Ahhhh, love. And books about love. Aren’t they both grand? And no one knows books about love better than Sarah Wendell, the woman behind Smart Bitches, Trashy Books. If you’ve never checked them out, don’t let the name fool you: this is a site about feminism, female empowerment, and encouraging and promoting the best of ourselves and our sisters, all under the guise of kissing books (and I love it all!). I’ve been listening to the podcast for two months now, slowly (I start it up as I get into bed, and then the next night, I start it again where I fell asleep…A single episode sometimes takes a few days!), I enjoy their cover snark posts, their reviews, their sense of humor and their ability to snark on anything, and I’ve learned so much from them. Years ago, I read and enjoyed Beyond Heaving Bosoms: The Smart Bitches’ Guide to Romance Novels by Sarah Wendell and Candy Tan, and so I knew I’d also love Ms. Wendell’s Everything I Know About Love I Learned from Romance Novels.

Straight off, this is a love letter to the genre. It’s a book that emphasizes everything good about romance novels, from empowering women to take charge of their own lives and destinies, to helping women understand what they do and don’t want in a romantic partner. There are so many myths out there about romance books- that they raise women’s expectations in an unrealistic manner (trust us, we all know we’re not getting a mullet-haired, open-shirted, kilt-wearing beefcake whose abs have more waves and ripples than the Pacific, to bend us backwards for an almost-kiss in the moonlight with a snow-capped mountain in the background), that they’re so formulaic and predictable ANYONE could write them (the people who say this never seem to have author credits to their name, nor can they name any romance novels that they’ve read), etc, but Ms. Wendell blasts these myths out of the water with real-life examples from both readers and authors. It’s charming, it’s funny, it’s moving and inspiring, and I added a few books to my TBR list because of it. (And the podcast. Dear God, that podcast has added SO much to my TBR. I woke up the other morning around 4 am with the podcast still going in my ear, just in time to hear the guest talk about a book she recently loved and it was 100% right up my alley, and I added it to my Goodreads list at that very moment, in the dark, at 4 am. It’s a dangerous listen for the TBR!)

If you write romance or write books or stories with any kind of romantic element in it, you NEED to read this book. Trust me. There is SO much good advice in here when it comes to writing the kinds of healthy, realistic relationships that readers want in their books. I spent a lot of time reading this nodding my head, then staring off in the distance to think of how I was handling whatever issue was being discussed in my current WIP (on which I’m rarely able to W, because my daughter is engaged in an all-day-long monologue, broken up only by her need to have 27483274932 questions answered, and I’ve tried, but it’s utterly impossible to write when she’s here, so come August, I’ll hopefully get some writing done when she’s off to school!)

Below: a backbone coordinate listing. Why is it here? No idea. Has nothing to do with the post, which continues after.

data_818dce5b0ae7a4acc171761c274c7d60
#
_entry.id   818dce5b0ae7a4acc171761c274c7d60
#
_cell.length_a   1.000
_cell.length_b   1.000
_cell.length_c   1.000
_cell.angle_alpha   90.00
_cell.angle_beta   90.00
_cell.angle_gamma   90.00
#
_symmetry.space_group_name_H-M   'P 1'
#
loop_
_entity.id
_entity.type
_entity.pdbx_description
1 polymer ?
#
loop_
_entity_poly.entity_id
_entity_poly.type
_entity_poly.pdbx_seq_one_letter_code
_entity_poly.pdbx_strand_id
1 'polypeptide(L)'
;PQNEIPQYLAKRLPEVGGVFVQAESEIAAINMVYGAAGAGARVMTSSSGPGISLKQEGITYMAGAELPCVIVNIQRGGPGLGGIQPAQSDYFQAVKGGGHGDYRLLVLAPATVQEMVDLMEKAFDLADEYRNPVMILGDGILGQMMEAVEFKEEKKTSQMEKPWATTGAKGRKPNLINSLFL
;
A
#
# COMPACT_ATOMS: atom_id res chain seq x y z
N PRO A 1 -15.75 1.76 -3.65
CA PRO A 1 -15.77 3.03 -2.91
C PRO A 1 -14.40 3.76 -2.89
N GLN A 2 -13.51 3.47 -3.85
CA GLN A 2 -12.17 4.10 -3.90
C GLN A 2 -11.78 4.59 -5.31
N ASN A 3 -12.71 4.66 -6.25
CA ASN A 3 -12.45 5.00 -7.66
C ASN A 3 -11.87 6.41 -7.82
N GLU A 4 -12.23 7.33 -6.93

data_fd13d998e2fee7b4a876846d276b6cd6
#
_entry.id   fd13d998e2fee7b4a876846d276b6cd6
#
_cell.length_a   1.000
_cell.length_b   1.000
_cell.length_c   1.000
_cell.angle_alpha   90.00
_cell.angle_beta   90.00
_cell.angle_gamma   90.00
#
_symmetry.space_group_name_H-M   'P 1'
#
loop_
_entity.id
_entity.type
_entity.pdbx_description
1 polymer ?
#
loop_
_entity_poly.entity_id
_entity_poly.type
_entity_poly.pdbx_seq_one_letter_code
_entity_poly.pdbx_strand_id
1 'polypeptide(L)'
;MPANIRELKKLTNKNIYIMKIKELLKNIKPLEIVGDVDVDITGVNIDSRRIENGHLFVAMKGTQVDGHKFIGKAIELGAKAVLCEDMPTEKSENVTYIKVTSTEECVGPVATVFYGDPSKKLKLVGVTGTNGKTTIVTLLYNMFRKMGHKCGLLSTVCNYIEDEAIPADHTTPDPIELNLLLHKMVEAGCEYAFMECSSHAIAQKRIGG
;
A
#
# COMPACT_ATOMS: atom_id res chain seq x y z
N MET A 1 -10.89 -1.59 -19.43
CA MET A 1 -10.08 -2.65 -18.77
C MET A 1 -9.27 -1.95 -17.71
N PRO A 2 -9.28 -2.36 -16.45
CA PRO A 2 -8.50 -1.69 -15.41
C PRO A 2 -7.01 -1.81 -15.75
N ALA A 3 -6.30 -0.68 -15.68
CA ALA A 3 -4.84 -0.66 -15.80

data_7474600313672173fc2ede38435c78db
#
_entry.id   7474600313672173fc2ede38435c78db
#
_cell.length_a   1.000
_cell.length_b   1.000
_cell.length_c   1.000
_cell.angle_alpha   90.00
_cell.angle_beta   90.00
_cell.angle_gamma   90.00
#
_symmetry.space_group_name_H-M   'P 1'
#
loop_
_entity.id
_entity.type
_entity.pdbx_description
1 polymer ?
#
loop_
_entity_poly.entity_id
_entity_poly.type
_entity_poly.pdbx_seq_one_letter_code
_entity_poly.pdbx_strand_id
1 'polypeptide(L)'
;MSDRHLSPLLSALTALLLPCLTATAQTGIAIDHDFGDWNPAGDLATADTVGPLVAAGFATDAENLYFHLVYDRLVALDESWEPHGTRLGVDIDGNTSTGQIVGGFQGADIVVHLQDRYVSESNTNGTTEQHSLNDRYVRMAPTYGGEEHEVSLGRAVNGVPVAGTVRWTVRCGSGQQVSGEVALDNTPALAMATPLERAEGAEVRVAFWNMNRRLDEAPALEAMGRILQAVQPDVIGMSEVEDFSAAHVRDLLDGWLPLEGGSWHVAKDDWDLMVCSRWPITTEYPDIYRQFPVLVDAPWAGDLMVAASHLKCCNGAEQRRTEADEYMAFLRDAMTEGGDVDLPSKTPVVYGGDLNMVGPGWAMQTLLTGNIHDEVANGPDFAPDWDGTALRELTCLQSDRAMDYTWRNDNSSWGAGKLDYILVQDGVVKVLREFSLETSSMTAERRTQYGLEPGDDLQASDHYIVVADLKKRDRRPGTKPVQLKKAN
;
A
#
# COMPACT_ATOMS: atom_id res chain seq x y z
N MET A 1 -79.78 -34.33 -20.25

I definitely enjoyed the advice from the romance authors, but what stood out the most to me were the sections where the readers chimed in with the things they learned from the books they read: “That kind of hero makes for a good read, but I wouldn’t be able to stand him in real life,” “When the heroine was acting like that, I realized I do that too, and I immediately began to change my behavior,” and “It helped me to understand that I’m worthy of being treated better than I had been in my previous relationships” are all epiphanies that dawned on romance readers while they had their noses buried in a book. Who says you can’t learn anything from romance???

Everything I Learned About Love I Learned from Romance Novels is a fun, insightful look into a genre that has been demeaned since its inception but still marches on strong and never backs down. I for one am seriously glad that it does not, and I very much look forward to whatever Sarah Wendell offers us next, because her keen observations on the romance genre always strike the perfect chord with me.

Visit Smart Bitches, Trashy Books here.

magic · used book sale

The absolute magic of used book sales.

I never say no to a used book sale.

Who would? Stacks upon stacks of previously loved literature for a low, low price. There’s nothing better than perusing dusty stacks of books, looking for a treasure or twenty, and know that you’ll be able to haul a ton of them home without breaking the bank. Used book sale? I’m in. I’ll be there. Putting it in my calendar now.

This past weekend was one such sale. A women’s education nonprofit holds used book sales every few months around here. “Do you want to sign up for our emails, to know when our next sale will be?” the charming lady who took my money asked me at the previous sale. YOU BET I DID. I signed up immediately, and when the email hit my inbox, letting me know that there would be a sale on May 4th, I slapped that baby in my calendar and then showed up as soon as the sale opened on the second day. The second day, you see, is bag sale day. Everything you can cram into a bag for ten dollars…but if you’re on their email list and show them the email, you get a discount: everything you can cram into a bag for seven dollars.